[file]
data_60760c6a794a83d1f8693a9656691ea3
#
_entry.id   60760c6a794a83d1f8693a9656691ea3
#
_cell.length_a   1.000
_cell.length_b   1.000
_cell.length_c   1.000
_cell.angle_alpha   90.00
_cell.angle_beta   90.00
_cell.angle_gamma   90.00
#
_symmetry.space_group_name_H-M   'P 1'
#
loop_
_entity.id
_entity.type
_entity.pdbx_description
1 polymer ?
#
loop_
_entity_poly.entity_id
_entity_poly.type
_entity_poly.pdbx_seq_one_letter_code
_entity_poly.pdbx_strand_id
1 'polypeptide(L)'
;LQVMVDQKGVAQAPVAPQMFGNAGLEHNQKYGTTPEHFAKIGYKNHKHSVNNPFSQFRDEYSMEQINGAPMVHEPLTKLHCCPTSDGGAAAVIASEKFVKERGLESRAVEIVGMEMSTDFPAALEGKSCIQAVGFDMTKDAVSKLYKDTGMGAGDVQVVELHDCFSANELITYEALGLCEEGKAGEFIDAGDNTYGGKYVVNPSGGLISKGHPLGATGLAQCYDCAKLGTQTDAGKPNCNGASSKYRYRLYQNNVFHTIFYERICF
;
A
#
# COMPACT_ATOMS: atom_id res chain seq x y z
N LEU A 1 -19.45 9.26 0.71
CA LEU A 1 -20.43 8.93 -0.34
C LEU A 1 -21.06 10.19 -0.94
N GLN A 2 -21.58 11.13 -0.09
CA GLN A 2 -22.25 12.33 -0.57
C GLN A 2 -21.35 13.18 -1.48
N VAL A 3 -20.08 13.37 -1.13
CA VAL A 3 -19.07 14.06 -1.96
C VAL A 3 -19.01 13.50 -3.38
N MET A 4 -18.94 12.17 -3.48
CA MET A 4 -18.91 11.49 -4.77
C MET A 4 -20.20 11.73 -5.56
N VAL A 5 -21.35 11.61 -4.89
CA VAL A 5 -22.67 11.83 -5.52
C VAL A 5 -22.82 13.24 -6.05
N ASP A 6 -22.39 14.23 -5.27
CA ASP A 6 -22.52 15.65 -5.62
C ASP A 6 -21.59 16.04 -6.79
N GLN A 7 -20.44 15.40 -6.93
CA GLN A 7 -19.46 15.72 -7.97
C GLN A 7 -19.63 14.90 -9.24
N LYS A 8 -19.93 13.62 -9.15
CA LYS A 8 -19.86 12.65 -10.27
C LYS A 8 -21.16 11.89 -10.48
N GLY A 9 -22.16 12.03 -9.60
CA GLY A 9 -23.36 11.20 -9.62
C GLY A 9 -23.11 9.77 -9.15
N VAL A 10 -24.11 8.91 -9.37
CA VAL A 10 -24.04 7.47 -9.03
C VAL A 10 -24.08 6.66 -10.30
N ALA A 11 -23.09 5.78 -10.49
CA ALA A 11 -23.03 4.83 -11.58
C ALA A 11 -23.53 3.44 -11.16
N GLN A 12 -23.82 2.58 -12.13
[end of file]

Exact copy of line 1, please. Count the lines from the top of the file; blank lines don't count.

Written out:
data_60760c6a794a83d1f8693a9656691ea3